22 Mar 19
The Scottish Sun
AND so the latest state of play at Chelsea is as follows.
Eden Hazard is off to Real Madrid, Callum Hudson-Odoi wants to go to Bayern Munich and many other talented kids are restless.
Roman Abramovich has vanished from sight, Maurizio Sarri is clinging on for dear life and the football is tedious.
The atmosphere is fractious, the new stadium has been shelved and a FIFA transfer ban is coming.
Apart from that, though, everything is hunky-dory.
It must feel difficult for Chelsea supporters to look ahead just now – especially when, under Sarri, their midfield rarely even passes the ball forward.
Yet there is cause for optimism at Stamford Bridge, in both the short and long term.
A return to Champions League football. Youth finally getting the chance to blossom. And the prospect of a takeover from a petrochemicals billionaire twice as wealthy as Abramovich.
[bc_video video_id=”6015768634001″ account_id=”5067014667001″ player_id=”default” embed=”in-page” padding_top=”56%” autoplay=”” min_width=”0px” max_width=”640px” width=”100%” height=”100%” caption=”Meet Sir Jim Ratcliffe, the potential new Chelsea FC owner who grew up on a council estate, owns two yachts and is worth £21bn”]
Jim Ratcliffe, Britain’s wealthiest man with a fortune of £21billion, would need to spend around 10 per cent of that stash to persuade Abramovich to part with Chelsea.
Having already bought the Team Sky cycling team, Ratcliffe is not averse to taking over a crisis-ridden sporting operation – and he is absolutely stinking rich.
After 16 years at the helm, these feel like the end of days for the Abramovich regime.
It’s been some journey – 15 major trophies, 11 managers and an extraordinary ability to veer from glory to crisis and back again.
But since experiencing visa problems last year, Abramovich has become an absentee landlord and has abandoned his plans to build a new stadium on the Stamford Bridge site.
There is an increasing belief that the Russian selling up might now be in the club’s best interests.
And especially to a man as wealthy as Ratcliffe, a Chelsea season-ticket holder who grew up supporting Manchester United.
Forbes’ list of the top 20 richest sports team owners
Rich men, of course, can change their support for football clubs in a way working-class blokes would never get away with.
But should he end up persuading Abramovich to sell, Ratcliffe would surely look to revive plans for the Stamford Bridge rebuild, knowing the current stadium is becoming decrepit.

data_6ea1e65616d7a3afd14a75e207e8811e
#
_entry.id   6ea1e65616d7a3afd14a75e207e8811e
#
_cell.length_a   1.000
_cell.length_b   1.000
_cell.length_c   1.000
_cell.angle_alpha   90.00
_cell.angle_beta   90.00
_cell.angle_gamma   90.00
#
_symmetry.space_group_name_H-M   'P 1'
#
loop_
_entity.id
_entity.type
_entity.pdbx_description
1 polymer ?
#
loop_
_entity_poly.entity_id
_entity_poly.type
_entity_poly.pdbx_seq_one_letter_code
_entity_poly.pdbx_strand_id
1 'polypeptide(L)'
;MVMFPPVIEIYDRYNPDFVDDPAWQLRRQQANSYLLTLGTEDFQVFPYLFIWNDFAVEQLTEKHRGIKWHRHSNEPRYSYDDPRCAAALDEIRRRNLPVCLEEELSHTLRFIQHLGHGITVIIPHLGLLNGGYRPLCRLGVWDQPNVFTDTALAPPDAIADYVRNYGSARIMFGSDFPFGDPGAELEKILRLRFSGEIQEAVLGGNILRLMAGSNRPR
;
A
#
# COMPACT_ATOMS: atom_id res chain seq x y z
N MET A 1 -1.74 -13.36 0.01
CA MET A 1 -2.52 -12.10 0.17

In the shorter term, Sarri – though clearly a dead man smoking – has just about earned the right to stay in post until the end of the season.
And despite the frustrations of his turgid Sarri-ball, there is still much to play for – with two routes to Champions League qualification open.
A kindly quarter-final draw against Slavia Prague keeps the Blues dreaming of Baku, the Azerbaijani capital which rarely gets fantasized about but which will play host to the Europa League Final in May.
And while Chelsea’s Premier League away form has been laughably bad – four defeats out of five, with 15 goals shipped since the turn of the year – Sarri’s men remain only three points adrift of fourth-placed Arsenal.
Maurizio Sarri could end his Chelsea misery by returning to Italy in a move that would suit both parties
Sarri is being linked with a move back to Italy with Roma – and that scenario could suit both sides.
Chelsea are still trying to settle their acrimonious split with title-winning Antonio Conte and so they’ll be keen to avoid another divorce deal with Sarri.
Having said that, the 60-year-old tactics wonk has already hinted that he’s eyeing a major pay-off – saying that he didn’t fear for his future now like he did when managing in the Italian lower leagues, earning peanuts.
However he takes his leave, Sarri will not be sorely missed by players or supporters.
And the next manager will inherit an unusual situation if Chelsea are unable to earn at least a stay of execution on their transfer ban, imposed for breaching rules on the signing of foreign Under-18 players.
With Zinedine Zidane re-installed at Real Madrid, Hazard’s move to the Bernabeu looks more likely than ever – and the Belgian will go with the blessing of most, after seven years of sterling service.
GIVE THE KIDS A CHANCE
So it is to be hoped that Sarri’s successor is a manager keen to promote the ample young talent within Chelsea’s vast squad.
Hudson-Odoi, Ruben Loftus-Cheek, Tammy Abraham and Mason Mount have all won senior England call-ups without getting a decent run in the Chelsea side – and there are several more in the Blues’ army of loan players worthy of a chance.
Many Chelsea supporters would actually welcome a transfer ban, and at least one season with an emphasis on the promotion of youth, perhaps even under an English manager.
Could Frank Lampard become Chelsea’s Ole Gunnar Solskjaer or could these be the perfect circumstances for Eddie Howe to get his deserved step up from Bournemouth to a major club?
Either way, a transfer ban might be the club’s best hope of convincing Hudson-Odoi to stay rather than head to Bayern this summer.
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Even by Chelsea’s standards, these are strange and uncertain times.
But the genuine prospect of change at every level of the club brings hope.
And, Chelsea being Chelsea, it is never likely to be dull.
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